RIP, Satoshi Kon: Will 'Inception' director speak now for 'PAPRIKA's' dreamy magic?
I am hoping that now, the high-riding Christopher Nolan will help give the great Satoshi Kon an even larger due.
Kon's many, many fans, of course, don't need Nolan's validation to affirm the anime filmmaker's mastery and gift and craft. But if the "Inception" director sings the praises of Kon now, soon after the Japanese animator's death, perhaps thousands more "unenlightened" filmgoers might come to appreciate the accomplishment that is "Paprika."
Kon is known too, of course, for "Perfect Blue" and "Toyko Godfathers" and "Millennium Actress," but it is 2006's "Paprika" -- about a world in which medical professionals use a machine to enter (or "incept") their patients' dreams -- that bears such striking resemblances to Nolan's summer live-action blockbuster.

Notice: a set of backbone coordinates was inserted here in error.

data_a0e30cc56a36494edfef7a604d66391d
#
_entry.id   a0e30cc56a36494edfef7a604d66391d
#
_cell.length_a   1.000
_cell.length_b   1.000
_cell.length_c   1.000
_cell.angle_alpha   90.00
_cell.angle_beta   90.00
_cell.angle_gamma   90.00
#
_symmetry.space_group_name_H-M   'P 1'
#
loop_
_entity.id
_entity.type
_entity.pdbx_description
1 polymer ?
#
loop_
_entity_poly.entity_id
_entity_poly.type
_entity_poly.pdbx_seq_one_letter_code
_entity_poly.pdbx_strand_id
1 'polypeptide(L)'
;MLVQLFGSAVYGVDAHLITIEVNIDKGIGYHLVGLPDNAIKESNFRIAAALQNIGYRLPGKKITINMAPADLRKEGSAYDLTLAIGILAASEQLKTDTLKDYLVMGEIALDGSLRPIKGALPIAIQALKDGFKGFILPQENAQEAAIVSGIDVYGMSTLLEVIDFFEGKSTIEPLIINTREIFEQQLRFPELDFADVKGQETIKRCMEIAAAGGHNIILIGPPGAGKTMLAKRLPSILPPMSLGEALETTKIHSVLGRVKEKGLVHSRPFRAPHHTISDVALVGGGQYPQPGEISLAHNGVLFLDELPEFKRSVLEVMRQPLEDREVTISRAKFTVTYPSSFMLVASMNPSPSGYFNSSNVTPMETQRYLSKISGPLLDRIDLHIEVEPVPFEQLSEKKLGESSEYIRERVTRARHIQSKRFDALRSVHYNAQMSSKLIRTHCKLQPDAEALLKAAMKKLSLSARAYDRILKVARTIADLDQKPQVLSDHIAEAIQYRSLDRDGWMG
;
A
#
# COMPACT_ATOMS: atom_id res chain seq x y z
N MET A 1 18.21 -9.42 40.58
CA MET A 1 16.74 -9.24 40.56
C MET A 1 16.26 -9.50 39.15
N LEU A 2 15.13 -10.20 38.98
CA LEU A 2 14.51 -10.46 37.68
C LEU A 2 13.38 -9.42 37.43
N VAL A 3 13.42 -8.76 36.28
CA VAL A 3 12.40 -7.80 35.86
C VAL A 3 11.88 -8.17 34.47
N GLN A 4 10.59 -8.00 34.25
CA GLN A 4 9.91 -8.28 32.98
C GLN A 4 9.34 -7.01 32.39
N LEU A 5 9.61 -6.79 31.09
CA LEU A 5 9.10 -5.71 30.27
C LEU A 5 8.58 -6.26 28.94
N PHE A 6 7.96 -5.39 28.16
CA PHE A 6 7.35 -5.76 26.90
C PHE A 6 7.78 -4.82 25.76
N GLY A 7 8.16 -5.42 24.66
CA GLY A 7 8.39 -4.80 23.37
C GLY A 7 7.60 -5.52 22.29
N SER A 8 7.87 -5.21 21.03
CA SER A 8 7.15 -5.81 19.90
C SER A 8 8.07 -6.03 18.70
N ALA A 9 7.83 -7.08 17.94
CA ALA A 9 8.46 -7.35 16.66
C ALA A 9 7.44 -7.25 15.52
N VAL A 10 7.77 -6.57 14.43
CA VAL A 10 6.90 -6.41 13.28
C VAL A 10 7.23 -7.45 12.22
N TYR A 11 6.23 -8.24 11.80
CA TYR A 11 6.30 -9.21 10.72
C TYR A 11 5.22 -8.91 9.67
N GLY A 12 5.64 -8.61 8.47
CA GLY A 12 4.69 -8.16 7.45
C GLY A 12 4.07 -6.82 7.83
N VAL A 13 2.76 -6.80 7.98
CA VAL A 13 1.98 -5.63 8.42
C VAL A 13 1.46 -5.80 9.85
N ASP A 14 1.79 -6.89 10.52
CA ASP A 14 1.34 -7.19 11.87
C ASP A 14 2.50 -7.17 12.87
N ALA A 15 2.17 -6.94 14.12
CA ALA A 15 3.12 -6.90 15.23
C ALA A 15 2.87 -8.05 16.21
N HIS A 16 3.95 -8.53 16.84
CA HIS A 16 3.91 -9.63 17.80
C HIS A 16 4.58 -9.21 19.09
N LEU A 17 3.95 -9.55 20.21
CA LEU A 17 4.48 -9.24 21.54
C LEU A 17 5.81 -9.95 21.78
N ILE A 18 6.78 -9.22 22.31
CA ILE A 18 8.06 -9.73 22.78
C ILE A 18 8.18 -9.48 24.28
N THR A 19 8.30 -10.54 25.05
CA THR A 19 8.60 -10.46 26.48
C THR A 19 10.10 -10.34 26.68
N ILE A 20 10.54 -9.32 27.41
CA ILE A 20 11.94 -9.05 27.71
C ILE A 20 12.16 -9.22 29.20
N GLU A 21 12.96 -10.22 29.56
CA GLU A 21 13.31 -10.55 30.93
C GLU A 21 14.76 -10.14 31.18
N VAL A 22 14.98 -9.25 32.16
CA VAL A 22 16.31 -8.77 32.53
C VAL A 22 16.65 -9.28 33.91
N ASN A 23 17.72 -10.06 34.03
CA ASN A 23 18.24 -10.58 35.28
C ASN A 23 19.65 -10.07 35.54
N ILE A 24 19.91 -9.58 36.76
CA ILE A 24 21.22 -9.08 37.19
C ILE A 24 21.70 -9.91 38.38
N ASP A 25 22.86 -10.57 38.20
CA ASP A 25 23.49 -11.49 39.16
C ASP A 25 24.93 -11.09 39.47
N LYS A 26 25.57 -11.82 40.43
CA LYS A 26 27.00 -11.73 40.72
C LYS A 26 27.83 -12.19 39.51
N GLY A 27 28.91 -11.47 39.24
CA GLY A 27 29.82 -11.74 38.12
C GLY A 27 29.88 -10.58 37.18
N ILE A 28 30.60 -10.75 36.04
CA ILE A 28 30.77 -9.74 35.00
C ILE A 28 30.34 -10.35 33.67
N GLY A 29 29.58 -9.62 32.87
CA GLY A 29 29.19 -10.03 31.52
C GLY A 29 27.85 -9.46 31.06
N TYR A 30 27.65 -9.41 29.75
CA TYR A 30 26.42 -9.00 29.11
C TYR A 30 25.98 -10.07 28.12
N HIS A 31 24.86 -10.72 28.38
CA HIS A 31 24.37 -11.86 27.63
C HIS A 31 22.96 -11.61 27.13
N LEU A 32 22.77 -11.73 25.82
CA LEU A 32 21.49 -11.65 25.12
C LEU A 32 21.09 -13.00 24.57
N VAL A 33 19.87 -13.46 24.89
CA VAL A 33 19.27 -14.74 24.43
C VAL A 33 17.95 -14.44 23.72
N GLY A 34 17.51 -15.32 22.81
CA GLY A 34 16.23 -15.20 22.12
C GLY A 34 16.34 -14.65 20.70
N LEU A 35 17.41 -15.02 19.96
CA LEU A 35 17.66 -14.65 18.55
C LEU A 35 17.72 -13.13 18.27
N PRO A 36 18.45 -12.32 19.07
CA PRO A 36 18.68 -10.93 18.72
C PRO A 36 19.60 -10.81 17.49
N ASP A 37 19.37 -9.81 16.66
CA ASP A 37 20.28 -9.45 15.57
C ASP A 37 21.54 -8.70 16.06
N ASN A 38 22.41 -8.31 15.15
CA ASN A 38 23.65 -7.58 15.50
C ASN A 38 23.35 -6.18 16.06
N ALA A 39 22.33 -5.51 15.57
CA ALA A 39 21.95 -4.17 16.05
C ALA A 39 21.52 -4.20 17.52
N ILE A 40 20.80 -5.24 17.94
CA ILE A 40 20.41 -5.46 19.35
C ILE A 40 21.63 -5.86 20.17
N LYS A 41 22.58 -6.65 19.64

Even if Nolan was not directly inspired by "Paprika," he surely has seen it -- and surely has appreciated it (and perhaps Yasutaka Tsutsui's novel, as well). Now, I hope Nolan might be as vocal as filmmaker Darren Aronofsky has been in speaking to Kon's gifts.
With his talent for blending realistic and fantastical elements in his eerie and disorienting and gorgeous anime, Kon -- even as relatively short as his career was -- should be remembered as one of Japan's most gifted modern artists.
Kon, who was said to be working on a new film about dreams, died of pancreatic cancer Tuesday in Toyko. He was 46.
By Michael Cavna
August 25, 2010; 7:00 PM ET